Monday, February 18, 2013

Chase Westfall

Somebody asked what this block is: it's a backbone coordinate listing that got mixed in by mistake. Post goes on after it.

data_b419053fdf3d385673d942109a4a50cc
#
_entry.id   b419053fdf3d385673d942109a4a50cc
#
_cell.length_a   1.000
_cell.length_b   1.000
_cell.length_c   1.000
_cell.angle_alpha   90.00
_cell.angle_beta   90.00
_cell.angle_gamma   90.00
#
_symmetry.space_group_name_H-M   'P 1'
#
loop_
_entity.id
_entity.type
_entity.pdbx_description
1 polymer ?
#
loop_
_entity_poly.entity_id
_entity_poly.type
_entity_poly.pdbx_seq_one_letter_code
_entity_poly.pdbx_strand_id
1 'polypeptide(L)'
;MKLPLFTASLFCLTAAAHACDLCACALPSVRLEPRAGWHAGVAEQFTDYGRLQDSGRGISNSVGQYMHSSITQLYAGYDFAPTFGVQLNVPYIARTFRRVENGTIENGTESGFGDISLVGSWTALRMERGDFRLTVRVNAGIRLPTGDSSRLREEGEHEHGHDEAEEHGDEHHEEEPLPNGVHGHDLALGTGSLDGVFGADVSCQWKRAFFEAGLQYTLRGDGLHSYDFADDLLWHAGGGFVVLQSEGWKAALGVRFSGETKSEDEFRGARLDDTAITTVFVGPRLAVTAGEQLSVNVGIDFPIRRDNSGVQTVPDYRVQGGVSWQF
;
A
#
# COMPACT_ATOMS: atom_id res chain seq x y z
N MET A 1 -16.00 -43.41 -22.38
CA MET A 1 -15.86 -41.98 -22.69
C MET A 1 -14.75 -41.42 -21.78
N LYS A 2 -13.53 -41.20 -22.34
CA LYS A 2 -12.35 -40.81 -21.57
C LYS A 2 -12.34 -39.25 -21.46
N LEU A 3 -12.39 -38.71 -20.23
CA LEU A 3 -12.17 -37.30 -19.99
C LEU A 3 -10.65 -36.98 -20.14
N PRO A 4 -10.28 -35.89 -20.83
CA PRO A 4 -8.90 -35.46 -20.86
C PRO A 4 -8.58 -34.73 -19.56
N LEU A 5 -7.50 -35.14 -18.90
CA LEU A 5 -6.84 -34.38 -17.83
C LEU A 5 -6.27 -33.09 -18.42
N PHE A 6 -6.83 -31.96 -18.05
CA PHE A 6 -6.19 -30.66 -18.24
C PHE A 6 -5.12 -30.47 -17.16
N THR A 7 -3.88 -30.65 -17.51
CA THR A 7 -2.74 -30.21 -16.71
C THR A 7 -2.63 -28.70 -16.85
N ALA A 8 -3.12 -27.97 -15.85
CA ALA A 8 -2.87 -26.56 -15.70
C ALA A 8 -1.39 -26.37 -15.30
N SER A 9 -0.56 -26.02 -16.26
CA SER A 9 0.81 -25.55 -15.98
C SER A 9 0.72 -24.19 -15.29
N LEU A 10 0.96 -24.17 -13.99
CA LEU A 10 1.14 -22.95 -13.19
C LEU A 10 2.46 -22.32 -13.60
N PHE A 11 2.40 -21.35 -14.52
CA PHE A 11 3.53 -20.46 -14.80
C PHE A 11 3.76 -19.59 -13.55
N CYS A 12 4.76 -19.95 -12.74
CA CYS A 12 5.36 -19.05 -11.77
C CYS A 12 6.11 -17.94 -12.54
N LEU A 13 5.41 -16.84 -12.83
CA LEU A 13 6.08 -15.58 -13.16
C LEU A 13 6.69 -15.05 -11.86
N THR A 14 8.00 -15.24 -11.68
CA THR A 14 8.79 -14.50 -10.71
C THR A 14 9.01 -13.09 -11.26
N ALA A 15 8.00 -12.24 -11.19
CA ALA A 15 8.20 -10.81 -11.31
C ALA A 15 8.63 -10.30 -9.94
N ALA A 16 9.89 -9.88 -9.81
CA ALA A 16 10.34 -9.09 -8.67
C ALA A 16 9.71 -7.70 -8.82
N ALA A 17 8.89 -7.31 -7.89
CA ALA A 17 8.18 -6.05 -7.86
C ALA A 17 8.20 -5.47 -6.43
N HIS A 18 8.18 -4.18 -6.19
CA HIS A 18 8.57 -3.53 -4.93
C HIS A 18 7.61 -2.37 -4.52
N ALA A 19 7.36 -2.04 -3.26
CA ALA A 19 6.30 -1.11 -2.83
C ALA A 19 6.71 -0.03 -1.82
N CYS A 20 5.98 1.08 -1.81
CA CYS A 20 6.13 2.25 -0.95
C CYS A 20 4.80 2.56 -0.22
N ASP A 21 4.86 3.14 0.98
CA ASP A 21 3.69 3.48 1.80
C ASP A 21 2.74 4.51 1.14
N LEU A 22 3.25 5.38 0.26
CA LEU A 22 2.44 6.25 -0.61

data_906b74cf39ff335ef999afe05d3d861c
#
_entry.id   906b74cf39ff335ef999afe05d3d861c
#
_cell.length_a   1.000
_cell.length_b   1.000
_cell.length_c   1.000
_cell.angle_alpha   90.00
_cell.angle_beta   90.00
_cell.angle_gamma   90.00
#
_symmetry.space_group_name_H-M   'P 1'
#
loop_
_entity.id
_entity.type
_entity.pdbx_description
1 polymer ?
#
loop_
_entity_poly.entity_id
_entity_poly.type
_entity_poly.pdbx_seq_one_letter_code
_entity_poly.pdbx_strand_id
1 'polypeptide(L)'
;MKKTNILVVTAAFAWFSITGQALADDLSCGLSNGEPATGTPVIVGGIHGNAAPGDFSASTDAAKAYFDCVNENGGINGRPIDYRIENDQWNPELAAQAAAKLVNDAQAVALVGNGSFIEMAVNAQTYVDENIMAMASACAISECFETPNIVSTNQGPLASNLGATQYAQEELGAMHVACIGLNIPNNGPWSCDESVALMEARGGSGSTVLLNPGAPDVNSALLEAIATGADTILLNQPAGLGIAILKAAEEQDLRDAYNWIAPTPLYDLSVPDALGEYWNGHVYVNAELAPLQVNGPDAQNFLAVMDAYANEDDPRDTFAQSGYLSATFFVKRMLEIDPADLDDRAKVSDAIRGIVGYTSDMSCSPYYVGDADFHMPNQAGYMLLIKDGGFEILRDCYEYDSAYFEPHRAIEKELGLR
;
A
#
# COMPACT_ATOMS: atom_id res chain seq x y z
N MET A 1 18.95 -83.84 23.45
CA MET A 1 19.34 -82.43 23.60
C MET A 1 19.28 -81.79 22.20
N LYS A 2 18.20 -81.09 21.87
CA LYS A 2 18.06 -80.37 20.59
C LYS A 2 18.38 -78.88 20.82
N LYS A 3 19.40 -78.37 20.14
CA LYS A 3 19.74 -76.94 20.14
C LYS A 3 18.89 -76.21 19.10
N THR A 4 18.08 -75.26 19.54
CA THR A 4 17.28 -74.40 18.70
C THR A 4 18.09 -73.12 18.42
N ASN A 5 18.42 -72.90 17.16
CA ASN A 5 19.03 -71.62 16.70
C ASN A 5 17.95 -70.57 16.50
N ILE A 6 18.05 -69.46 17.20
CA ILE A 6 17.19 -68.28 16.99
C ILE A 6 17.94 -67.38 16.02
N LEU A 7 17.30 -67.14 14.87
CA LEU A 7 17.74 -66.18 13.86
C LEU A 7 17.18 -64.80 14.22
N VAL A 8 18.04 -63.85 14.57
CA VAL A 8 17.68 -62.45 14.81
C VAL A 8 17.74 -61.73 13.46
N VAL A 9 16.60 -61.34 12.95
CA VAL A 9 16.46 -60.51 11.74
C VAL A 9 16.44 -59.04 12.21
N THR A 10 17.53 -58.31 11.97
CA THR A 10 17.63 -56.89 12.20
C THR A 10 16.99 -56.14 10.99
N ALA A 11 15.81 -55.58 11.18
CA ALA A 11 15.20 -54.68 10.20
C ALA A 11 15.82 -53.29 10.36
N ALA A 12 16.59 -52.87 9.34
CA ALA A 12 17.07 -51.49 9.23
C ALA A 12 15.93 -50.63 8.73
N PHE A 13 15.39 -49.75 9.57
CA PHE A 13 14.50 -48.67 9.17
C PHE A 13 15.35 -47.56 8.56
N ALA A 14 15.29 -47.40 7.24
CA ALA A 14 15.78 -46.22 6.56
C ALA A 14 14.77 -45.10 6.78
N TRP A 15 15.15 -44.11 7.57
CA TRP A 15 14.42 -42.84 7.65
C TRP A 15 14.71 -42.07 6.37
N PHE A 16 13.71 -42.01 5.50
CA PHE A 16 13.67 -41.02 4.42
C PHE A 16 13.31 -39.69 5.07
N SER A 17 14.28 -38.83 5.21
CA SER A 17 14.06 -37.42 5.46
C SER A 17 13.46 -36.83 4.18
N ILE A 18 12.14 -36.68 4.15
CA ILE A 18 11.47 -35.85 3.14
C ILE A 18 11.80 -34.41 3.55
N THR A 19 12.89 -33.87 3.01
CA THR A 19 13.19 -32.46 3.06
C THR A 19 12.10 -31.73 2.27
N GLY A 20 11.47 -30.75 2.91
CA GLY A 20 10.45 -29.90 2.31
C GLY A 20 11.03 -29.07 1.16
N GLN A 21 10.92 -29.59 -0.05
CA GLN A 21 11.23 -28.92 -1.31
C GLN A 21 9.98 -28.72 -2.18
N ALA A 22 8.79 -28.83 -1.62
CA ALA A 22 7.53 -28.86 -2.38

The paintings of Chase Westfall are pleasantly elusive.  His work often toes the line between abstraction and figuration.  He seems to often swing from sunny imagary such as flowers or rainbows to that of mutilated animal carcasses.  However, he never gives it entirely away.  The imagary often is obscured by a diamond grid work or its own abstraction.  The viewers eyes constantly shifts between deciphering the images and inspecting the pattern, neither resolving the other.  His oil paintings are executed on linen contrasting the soft surface with his hard edged geometric shapes. The war imagery and other, at times violent topics, which Westfall paints in color, are in sharp contrast to the organic and natural feel of the linen canvas and the neutral tones used for the grids. The images are even more powerful when partly hidden as we are questioning what is missing, what is obscured and covered. Westfall reveals and conceals simultaneously, using both modes to provide visibility and create an aesthetic and conceptual interaction.  Westfall plays with opposites to explore anthropological concerns. He juxtaposes his intricate colorful and conceptually heavy figurative renderings with the neutral, rigid, perfectly harmonious grids and forms but his work goes beyond literal opposites. In Westfall’s art tradition meets contemporary minimalism and secularism meets spiritualism as the artist tries to make sense of the internal struggles between the opposites using both a modernist and simultaneously and anti-modernist mode. His artistic endeavor has pulled him in the direction where culturally, violence is thought to align with other concepts as spirituality, progress and morality. His source imagery are found from areas such as slaughterhouse, war, animal sacrifice or medical operating rooms. He states, in each case, he “subjects that imagery to a kind of simplified rationale by overlaying it with geometric structures, obscuring or veiling it, placing physical barriers between it and the viewer, or simply isolating it and removing it from its context.” Through his artistic process, Westfall transforms his material and creates a new meaning. 

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